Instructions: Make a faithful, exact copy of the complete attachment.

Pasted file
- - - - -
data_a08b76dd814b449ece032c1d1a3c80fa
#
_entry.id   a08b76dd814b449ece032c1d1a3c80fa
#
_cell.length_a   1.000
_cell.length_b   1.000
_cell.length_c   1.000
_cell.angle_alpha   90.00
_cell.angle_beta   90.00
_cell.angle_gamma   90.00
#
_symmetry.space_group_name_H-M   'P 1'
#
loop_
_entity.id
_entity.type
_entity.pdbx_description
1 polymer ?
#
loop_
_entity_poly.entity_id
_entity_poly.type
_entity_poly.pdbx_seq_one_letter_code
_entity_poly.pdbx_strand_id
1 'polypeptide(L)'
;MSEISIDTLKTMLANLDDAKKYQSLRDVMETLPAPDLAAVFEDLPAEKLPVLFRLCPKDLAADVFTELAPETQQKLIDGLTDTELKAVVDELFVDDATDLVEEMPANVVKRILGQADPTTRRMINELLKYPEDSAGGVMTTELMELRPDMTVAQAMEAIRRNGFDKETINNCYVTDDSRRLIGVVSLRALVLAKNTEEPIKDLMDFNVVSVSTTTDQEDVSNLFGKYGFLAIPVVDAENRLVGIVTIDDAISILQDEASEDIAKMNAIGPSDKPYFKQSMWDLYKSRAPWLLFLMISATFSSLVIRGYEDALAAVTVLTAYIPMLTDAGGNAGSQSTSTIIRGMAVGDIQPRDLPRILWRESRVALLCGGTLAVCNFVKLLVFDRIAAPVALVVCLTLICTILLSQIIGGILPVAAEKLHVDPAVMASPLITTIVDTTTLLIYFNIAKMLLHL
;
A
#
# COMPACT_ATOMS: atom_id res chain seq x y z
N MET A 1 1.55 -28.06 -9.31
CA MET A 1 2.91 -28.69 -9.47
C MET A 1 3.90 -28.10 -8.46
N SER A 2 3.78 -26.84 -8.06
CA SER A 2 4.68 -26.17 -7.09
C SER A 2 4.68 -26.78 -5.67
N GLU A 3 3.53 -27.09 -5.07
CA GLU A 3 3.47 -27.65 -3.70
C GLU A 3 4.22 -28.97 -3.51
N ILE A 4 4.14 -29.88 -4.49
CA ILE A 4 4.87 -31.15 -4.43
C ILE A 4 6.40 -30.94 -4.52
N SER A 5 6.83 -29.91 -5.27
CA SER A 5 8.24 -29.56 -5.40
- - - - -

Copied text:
data_a08b76dd814b449ece032c1d1a3c80fa
#
_entry.id   a08b76dd814b449ece032c1d1a3c80fa
#
_cell.length_a   1.000
_cell.length_b   1.000
_cell.length_c   1.000
_cell.angle_alpha   90.00
_cell.angle_beta   90.00
_cell.angle_gamma   90.00
#
_symmetry.space_group_name_H-M   'P 1'
#
loop_
_entity.id
_entity.type
_entity.pdbx_description
1 polymer ?
#
loop_
_entity_poly.entity_id
_entity_poly.type
_entity_poly.pdbx_seq_one_letter_code
_entity_poly.pdbx_strand_id
1 'polypeptide(L)'
;MSEISIDTLKTMLANLDDAKKYQSLRDVMETLPAPDLAAVFEDLPAEKLPVLFRLCPKDLAADVFTELAPETQQKLIDGLTDTELKAVVDELFVDDATDLVEEMPANVVKRILGQADPTTRRMINELLKYPEDSAGGVMTTELMELRPDMTVAQAMEAIRRNGFDKETINNCYVTDDSRRLIGVVSLRALVLAKNTEEPIKDLMDFNVVSVSTTTDQEDVSNLFGKYGFLAIPVVDAENRLVGIVTIDDAISILQDEASEDIAKMNAIGPSDKPYFKQSMWDLYKSRAPWLLFLMISATFSSLVIRGYEDALAAVTVLTAYIPMLTDAGGNAGSQSTSTIIRGMAVGDIQPRDLPRILWRESRVALLCGGTLAVCNFVKLLVFDRIAAPVALVVCLTLICTILLSQIIGGILPVAAEKLHVDPAVMASPLITTIVDTTTLLIYFNIAKMLLHL
;
A
#
# COMPACT_ATOMS: atom_id res chain seq x y z
N MET A 1 1.55 -28.06 -9.31
CA MET A 1 2.91 -28.69 -9.47
C MET A 1 3.90 -28.10 -8.46
N SER A 2 3.78 -26.84 -8.06
CA SER A 2 4.68 -26.17 -7.09
C SER A 2 4.68 -26.78 -5.67
N GLU A 3 3.53 -27.09 -5.07
CA GLU A 3 3.47 -27.65 -3.70
C GLU A 3 4.22 -28.97 -3.51
N ILE A 4 4.14 -29.88 -4.49
CA ILE A 4 4.87 -31.15 -4.43
C ILE A 4 6.40 -30.94 -4.52
N SER A 5 6.83 -29.91 -5.27
CA SER A 5 8.24 -29.56 -5.40